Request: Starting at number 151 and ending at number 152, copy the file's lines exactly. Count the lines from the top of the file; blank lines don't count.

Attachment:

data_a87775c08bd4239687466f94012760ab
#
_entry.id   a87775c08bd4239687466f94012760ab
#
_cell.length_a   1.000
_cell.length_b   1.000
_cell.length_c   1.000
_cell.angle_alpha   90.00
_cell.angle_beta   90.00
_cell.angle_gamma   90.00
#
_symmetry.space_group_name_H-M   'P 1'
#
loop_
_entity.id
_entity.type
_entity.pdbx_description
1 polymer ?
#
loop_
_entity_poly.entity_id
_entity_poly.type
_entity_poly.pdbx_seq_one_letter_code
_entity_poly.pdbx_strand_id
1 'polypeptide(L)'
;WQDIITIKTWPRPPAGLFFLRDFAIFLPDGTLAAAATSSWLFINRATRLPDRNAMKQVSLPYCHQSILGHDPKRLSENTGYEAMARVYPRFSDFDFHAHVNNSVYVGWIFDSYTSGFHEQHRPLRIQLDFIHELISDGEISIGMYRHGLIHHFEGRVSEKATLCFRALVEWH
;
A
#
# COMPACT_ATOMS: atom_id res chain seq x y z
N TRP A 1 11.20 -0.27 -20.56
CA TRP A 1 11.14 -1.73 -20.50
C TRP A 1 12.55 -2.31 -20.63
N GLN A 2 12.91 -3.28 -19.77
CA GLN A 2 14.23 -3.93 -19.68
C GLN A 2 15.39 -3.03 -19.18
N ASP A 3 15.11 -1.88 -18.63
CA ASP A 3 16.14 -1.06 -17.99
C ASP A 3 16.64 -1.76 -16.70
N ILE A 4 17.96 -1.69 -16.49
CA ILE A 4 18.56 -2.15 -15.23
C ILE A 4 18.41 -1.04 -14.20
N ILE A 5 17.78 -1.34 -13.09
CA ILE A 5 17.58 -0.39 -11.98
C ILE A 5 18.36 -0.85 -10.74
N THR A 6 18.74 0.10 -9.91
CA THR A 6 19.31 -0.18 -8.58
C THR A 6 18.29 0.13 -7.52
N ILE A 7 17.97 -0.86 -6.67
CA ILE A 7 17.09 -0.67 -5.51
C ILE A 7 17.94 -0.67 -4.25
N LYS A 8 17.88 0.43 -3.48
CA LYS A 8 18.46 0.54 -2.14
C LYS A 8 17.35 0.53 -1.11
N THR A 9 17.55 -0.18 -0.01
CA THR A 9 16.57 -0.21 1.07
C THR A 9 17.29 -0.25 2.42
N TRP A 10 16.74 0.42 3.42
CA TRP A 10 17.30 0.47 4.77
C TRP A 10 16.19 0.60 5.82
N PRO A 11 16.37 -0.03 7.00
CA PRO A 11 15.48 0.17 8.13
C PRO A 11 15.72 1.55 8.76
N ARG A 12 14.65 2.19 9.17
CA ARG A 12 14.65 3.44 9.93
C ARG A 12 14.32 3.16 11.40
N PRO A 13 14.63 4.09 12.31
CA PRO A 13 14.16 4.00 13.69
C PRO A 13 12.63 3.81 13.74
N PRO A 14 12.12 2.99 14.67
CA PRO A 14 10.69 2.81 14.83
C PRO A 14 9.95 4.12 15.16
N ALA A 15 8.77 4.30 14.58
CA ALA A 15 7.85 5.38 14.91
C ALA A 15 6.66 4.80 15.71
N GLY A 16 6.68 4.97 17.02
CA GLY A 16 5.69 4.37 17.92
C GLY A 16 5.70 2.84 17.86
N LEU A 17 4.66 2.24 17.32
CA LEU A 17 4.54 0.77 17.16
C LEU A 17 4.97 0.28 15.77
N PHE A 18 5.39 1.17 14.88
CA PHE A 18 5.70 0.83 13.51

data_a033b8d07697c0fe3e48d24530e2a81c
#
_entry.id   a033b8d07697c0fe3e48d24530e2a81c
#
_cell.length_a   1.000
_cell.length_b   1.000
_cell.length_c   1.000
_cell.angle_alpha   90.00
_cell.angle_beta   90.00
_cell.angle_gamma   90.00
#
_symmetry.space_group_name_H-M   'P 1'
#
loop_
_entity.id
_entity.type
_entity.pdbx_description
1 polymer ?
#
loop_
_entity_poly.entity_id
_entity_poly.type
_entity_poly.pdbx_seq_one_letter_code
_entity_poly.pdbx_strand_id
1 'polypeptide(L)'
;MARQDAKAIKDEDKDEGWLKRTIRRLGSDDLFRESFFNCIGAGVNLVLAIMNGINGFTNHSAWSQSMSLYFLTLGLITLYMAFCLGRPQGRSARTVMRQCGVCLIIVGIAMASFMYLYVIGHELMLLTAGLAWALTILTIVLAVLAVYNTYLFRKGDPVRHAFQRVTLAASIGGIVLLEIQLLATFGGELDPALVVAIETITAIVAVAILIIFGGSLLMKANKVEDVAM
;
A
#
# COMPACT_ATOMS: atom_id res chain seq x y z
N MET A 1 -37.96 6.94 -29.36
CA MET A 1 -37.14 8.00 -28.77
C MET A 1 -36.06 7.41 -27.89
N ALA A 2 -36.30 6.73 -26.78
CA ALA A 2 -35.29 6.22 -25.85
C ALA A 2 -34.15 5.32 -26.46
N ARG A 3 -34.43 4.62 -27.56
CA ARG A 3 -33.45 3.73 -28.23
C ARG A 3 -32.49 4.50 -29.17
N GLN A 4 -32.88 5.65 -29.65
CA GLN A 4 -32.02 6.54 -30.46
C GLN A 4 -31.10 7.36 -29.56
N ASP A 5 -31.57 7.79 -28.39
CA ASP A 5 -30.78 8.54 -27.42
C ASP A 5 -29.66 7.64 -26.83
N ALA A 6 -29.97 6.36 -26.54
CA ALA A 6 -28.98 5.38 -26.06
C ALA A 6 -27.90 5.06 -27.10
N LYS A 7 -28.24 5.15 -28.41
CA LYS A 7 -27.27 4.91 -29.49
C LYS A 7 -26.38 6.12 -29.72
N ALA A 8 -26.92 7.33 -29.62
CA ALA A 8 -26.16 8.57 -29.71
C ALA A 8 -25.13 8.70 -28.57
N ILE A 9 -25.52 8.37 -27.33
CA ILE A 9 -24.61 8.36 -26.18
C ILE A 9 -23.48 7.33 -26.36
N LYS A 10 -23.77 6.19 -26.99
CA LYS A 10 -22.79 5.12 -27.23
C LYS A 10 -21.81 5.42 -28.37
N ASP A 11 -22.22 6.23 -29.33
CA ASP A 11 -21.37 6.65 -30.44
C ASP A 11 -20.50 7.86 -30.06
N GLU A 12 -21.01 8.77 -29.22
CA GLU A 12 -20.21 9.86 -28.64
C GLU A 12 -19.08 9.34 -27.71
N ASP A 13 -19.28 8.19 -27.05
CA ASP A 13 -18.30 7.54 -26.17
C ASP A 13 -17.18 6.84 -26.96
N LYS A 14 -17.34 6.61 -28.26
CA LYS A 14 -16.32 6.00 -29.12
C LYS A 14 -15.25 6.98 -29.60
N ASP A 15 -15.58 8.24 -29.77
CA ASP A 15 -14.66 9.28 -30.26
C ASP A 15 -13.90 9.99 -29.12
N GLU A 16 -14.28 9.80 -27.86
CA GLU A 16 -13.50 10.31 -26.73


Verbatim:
CA ASP A 13 -18.30 7.54 -26.17
C ASP A 13 -17.18 6.84 -26.96